You could say Lisa MacLeod knows what it’s like to be in the water or surrounded by it — and not just because she’s a resident of Vashon-Maury Island.
The native of Great Britain started swimming in her youth. But for the last 16 years, she’s been mostly out of the water, standing by the pool coaching members of the Vashon Seals Swim Team.
From watching swimmers win awards to helping newcomers of the sport overcome their fear of the depth of the pool, MacLeod said coaching has been a fulfilling endeavor for her.
“There’s a moment when a young person who has been struggling achieves something through their own effort — that is inspiring because they recognize they have an ability to do something that they couldn’t do before,” she said. “My role as a coach is to foster that potential in young people.”
But now, after initially leading the team as head coach and later working exclusively with the youngest swimmers, MacLeod has decided to step away from the team all together. She said a large part of what drove the decision was being an empty nester at home and getting a new job in Seattle — but she’s also thinking about her team.
“Sometimes, it’s time for those people who have been there a long time to move out of the way for the new people,” MacLeod said, before referencing Bruce Jackson, who helped make the Seals team what it is today. “It’s great to be able to leave the team better than we found it … to have left that legacy for the new families to then take this on. I feel incredible gratitude to everyone who was on the team.”
MacLeod was recently honored by the team with a dinner at Vashon Island High School, in which a YouTube video featuring pictures of her coaching over the year was shared. A parent of a Seal, Charlie Choo, gave remarks, which he shared with The Beachcomber.
“While considering what I might say about Lisa, a flood of descriptive words about her came to mind: Strength, integrity, [resilience], tenacity, courage, authenticity, endurance — and the list goes on,” Choo said. “I’m certain each of you has borne witness to these character traits that has formed the basis of her coaching through the years.”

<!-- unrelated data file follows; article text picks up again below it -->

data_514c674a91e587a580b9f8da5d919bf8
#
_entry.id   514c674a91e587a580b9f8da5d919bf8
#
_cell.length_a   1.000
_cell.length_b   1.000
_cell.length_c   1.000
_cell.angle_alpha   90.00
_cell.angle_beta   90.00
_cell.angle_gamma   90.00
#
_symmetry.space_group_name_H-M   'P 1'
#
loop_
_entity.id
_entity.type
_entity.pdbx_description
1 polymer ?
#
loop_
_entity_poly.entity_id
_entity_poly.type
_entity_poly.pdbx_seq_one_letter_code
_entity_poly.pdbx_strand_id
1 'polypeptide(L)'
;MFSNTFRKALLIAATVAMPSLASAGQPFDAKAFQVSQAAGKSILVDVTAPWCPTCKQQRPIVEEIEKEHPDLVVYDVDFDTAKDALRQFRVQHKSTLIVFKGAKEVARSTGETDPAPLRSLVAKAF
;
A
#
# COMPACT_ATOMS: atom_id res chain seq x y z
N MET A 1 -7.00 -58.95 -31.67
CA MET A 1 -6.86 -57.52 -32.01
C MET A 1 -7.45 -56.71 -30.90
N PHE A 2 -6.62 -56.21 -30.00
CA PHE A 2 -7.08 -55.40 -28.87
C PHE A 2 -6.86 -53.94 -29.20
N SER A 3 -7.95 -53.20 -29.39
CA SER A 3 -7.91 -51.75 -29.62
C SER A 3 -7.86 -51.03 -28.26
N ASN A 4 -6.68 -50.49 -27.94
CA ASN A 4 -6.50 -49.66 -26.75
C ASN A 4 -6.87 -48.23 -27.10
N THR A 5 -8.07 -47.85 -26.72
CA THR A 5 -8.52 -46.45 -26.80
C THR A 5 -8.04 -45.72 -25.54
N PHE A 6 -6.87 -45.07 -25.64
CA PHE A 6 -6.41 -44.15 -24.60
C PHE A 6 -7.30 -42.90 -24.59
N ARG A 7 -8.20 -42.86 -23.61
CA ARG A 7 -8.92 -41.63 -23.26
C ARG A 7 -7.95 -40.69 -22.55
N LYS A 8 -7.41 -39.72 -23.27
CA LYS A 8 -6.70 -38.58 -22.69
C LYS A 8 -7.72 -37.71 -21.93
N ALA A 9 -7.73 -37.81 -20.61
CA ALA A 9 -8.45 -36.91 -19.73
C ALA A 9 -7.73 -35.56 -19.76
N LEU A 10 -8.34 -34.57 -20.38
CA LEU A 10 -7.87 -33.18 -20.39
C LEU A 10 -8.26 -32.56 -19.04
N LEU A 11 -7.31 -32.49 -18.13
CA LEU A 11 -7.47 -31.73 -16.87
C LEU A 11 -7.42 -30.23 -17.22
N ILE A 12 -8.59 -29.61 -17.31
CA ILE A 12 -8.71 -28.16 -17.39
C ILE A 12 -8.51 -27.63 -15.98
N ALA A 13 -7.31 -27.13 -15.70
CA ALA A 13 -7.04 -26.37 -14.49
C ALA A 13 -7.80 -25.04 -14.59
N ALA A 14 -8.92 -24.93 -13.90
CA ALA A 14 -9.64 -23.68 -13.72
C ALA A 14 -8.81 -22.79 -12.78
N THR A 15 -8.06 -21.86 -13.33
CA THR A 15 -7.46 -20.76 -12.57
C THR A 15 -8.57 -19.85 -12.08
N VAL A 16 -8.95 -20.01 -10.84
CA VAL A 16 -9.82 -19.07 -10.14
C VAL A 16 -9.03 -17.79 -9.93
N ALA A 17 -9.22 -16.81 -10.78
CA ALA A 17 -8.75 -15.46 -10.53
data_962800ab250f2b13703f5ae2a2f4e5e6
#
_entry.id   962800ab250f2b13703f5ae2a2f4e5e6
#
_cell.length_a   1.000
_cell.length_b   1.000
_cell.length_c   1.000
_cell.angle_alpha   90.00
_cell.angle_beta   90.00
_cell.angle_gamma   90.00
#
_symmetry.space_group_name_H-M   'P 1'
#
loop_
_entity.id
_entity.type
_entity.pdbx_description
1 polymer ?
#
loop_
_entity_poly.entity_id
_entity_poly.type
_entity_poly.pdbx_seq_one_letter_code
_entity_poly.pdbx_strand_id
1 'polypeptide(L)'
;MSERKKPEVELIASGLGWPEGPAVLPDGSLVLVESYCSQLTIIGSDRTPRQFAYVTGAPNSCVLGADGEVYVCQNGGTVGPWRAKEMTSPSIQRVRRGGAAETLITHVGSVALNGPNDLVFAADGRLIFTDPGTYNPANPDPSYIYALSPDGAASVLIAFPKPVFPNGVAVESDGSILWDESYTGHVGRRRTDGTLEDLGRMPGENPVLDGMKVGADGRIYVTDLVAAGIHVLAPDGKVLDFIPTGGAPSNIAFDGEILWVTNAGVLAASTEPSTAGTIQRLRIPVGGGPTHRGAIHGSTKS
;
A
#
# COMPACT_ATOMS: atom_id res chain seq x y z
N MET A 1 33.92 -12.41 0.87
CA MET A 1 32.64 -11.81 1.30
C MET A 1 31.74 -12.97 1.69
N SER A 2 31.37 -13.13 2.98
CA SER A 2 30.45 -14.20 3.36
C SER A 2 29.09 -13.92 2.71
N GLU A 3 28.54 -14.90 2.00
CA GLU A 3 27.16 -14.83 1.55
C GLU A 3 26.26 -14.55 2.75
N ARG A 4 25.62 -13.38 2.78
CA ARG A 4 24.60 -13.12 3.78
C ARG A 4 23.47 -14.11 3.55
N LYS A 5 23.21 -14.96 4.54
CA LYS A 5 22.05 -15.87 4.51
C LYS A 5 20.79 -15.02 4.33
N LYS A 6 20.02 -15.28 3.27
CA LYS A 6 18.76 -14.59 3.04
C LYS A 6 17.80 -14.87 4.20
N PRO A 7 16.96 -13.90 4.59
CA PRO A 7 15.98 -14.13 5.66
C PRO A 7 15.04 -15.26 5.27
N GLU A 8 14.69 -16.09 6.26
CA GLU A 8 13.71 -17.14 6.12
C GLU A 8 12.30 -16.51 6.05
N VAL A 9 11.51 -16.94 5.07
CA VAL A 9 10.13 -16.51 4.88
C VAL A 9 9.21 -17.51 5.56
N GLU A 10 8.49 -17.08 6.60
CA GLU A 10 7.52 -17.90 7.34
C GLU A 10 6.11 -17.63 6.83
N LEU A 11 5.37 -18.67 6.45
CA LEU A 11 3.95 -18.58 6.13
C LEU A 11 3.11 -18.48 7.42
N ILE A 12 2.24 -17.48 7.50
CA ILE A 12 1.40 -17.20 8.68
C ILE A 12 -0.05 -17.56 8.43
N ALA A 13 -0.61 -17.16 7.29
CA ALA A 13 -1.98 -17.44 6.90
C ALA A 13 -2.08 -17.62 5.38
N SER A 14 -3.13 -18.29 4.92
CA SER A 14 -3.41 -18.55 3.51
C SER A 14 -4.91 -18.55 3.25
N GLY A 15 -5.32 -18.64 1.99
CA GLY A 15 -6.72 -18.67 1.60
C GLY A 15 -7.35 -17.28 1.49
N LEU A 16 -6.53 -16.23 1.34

Coming on team Seals
MacLeod joined the Seals in 2004, when her child became old enough to swim. Although she wasn’t involved in a coaching role initially, it did not take long before she found herself in that position.
“Swimming was just such a part of my life growing up that it was really easy for me to step into a coaching role,” MacLeod said.
When she joined the team, it consisted of some 16 kids. Now, it’s 150 throughout the year. McLeod attributes that growth not to her own efforts, but the team members. They made the decision to move from practice at the Athletic Club’s pool to an outdoor one, which was bigger. Then, the team raised the money to get the community pool covered, so they could meet more often.
“They earn every yard they swim,” MacLeod said.
During her tenure with the Seals, she saw another islander, All-American swimmer Bruce Jackson, who is an organizational development specialist, make the Vashon swim team what it is today.
“That’s when we became the Seals,” MacLeod said. “It really forced the team to become much more professional, he really pushed for standards excellence, both in the coaching and the management of the club.”
MacLeod, using her expertise as a graphic designer, came up with the team’s logo.
MacLeod’s coaching philosophy
She said a swim coach’s role is about developing “the whole child,” and not just teaching them the skills of professional swimming. McLeod said it can produce a lot of anxiety for youth who participate in a sport in which they’re only wearing a bathing suit and being watched by a ton of people.
MacLeod said she wants team members to overcome the anxiety they might feel in swimming apply that mentality to other milestones in life, like taking a college entrance exam or a driving test.
“So, how can we look at how you cope with stress and anxiety and give you tools to be successful,” MacLeod said. “You’re giving them a life skill of accountability and effort that yields rewards; that they can overcome fear, deal with anxiety and be OK.”
But before many of the team members can recognize that they’re highly capable, she said, they have to overcome something else: fear of the deep end. MacLeod can think of many youths who fit that bill.
One student, the Seals coach recalled, was apprehensive of the fact that the pool’s water was deeper than she was tall.
“She would swim part way up the pool, then at the deep part, she would hold the wall and move along the wall, and then when she got past the deep part, she would move toward the end,” MacLeod said. “Now, she’s a state level butterfly swimmer at the King County Aquatic Center. It was a big deal for her.”
Kasey Kirschling, a member of the Seals, told The Beachcomber in an email the day she met MacLeod still has an impact on her.
“She has taught me that it doesn’t matter what you want in life. You can get there so long as you are willing to put in the time and effort to get there,” Kirschling said. “She also taught me how to be content with who I am and where I am in life and to fight my own battles. Though I know her help will always be there for all who seek it, she has helped me a great deal to becoming a truly independent young adult.”
Asked about the current crop of swimmers on the team, MacLeod invoked the mission statement: “personal achievement. Team unity. Competitive excellence.”
The statement gets her emotional.
“Every time I think about it, it kind of gives me chills because it’s so perfect; it so describes the team,” she said. “We really try to be very specific that it’s not about winning.”